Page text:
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GWT Button with image AND text

GWT just provides the basic widgets like check boxes, hyperlinks, buttons etc...and leave the more complex ones to the developer or to 3rd party providers. For instance they don't have lists. Another thing which quite surprised me, their implementation of a button doesn't allow to have images AND text at the same time although a lot of Google products have it (Wave, GDocs, Gmail...).
With GWT buttons you have mainly two possibilities, using Button or PushButton. The first is just the standard one while the latter allows to assign an image which is passed in its constructor. But also the PushButton doesn't allow to have both, image AND text visualized...which somehow seems to be a use case which is quite requested. A search on the web brought me to the GWT's JavaDoc describing a CustomButton widget which can be used like this:

<g:PushButton ui:field='pushButton' enabled='true'>
  <b>click me</b>
  <b>Click ME!</b>
 <g:downFace image='{}' />

But also this kind of implementation doesn't allow you to have an image and text declaration...* uff *.

So after that, similar as for the Hyperlink, I decided to implement one by myself. The implementation wasn't that difficult after all. Here's the source code:

public class CustomButton extends Button {
 private String text;
 public CustomButton(){
 public void setResource(ImageResource imageResource){
  Image img = new Image(imageResource);
  String definedStyles = img.getElement().getAttribute("style");
  img.getElement().setAttribute("style", definedStyles + "; vertical-align:middle;");
  DOM.insertBefore(getElement(), img.getElement(), DOM.getFirstChild(getElement()));
 public void setText(String text) {
  this.text = text;
  Element span = DOM.createElement("span");
  span.setAttribute("style", "padding-left:3px; vertical-align:middle;");
  DOM.insertChild(getElement(), span, 0);
 public String getText() {
  return this.text;
The according usage with the GWT UiBinder is the following:
<!-- Declaration of your ImageBundle -->
<ui:with field="res" type="com.sample.client.IDevbookImageBundle" />
<d:CustomButton ui:field="buttonSave" text="Save" resource="{}"></d:CustomButton>
Pretty simple, isn't it? And it doesn't alter the button's behavior rather than adding the image. Some explanations might be needed as for instance you may wonder why I've overridden the setText(String), getText() of the standard Button widget. This was needed in order to wrap the text inside a span element which I can then identify when adding the image in order to position the image before the text. This has the drawback that a definition like
<d:CustomButton ui:field="buttonSave"resource="{}">Save</d:CustomButton>
...won't work.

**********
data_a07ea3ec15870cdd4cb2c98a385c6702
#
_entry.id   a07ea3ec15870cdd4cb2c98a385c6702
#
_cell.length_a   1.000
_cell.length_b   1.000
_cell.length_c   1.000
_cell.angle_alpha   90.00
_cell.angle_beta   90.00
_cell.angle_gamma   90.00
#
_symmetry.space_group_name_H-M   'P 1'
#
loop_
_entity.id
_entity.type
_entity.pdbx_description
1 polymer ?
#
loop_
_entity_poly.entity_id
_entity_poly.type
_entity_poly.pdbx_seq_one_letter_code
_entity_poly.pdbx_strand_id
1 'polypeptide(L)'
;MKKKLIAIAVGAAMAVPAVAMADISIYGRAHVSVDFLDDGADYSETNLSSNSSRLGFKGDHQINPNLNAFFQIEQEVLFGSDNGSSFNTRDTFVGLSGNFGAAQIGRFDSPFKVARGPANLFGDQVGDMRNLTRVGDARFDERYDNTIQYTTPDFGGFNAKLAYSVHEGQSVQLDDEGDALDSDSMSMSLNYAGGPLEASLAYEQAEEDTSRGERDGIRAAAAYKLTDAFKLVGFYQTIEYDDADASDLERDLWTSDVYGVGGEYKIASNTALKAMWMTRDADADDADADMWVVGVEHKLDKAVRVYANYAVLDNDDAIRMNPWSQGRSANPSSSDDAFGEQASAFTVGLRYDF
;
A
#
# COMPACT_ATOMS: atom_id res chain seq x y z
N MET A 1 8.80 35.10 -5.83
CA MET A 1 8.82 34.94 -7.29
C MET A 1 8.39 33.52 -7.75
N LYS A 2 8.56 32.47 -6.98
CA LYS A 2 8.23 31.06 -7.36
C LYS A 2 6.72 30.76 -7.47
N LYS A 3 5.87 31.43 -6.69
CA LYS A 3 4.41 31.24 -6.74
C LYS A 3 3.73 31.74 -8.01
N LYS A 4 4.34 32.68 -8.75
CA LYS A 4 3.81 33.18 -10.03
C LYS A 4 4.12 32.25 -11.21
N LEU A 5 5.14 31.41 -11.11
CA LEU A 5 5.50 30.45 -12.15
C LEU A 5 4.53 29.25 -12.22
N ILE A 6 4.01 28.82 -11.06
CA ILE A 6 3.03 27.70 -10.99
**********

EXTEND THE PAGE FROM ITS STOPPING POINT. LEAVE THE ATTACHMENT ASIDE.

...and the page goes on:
Moreover this widget may be enhanced by making it more configurable like adding the image after the text etc. I've also hard-coded some styles as you see in order to make the widget easier to use. The final outcome:

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Credits: Hoctro | Jack Book


Thomas Broyer said...

Well, first, both Button and Hyperlink are HasHTML, so you can really use whatever HTML snippet you want, including one with an image and some text.

As for your code (which makes it easier to use and makes your whole app more consistent as to how your image is displayed), I'd rather use img.getElement().getStyle().setVerticalAlignment(VerticalAlign.MIDDLE)than your setAttribute("style") technique (well, actually, I'd even rather use a CSS class); and the DOM class will soon be deprecated in favor of the Node and Element's own methods. Finally, you don't have to instantiate an Image widget, you can just use AbstractImagePrototype.create(imageResource).createElement() which is a bit lghter-weight.

Juri Strumpflohner said...

thx for your infos. I certainly will use the approach of using "img.getElement().getStyle().setVerticalAlignment(VerticalAlign.MIDDLE)", didn't know about that as well as your suggestion regarding the AbstractImagePrototype.

As I also mentioned in the post, this is just a sample implementation which makes it really easy to create a button with image + text. And sure, one should always prefer CSS classes over direct styles :)


b.ringaling said...

Thanks so much for this posting! I'm developing my first GWT app and coming from a Flex background so I'm used to a very firm ui / code distinction and having a lot of trouble with UiBinder not natively supporting a lot of attributes. Your code worked great and your other examples have also been very useful for me - thanks again!

skrat said...

Good job, using your class after little cleanup.

Juri Strumpflohner said...

Just for curiosity: what did you clean? (and of course there was lots of space to clean up in my sample; it was more a proof of concept :) )

Plutarco Gonzalez Aguilar said...

Thanks so much for sharing this.
It's works fine!

Anonymous said...

Thanks, Used your code but in my case the image ends up behind the text in stead of in front of it!

majun8cn said...

Hi Juri
First, good work.

I found that you can also use setHTML method of Button class to do the trick.

sorry, the blog does not allow me to add span tag. So. have to use SPAN
For example,
addStockButton.setHTML("SPAN class=\"gwt-PushButton-add\"\>Add_Icon SPAN");

You can control the class to show the icon. For example:
.gwt-PushButton-add {

background:url(image/add.png) no-repeat 0px 0px;

If you like to hide this trick, you can still create a custom class to wrap this trick and expose the text/class to users



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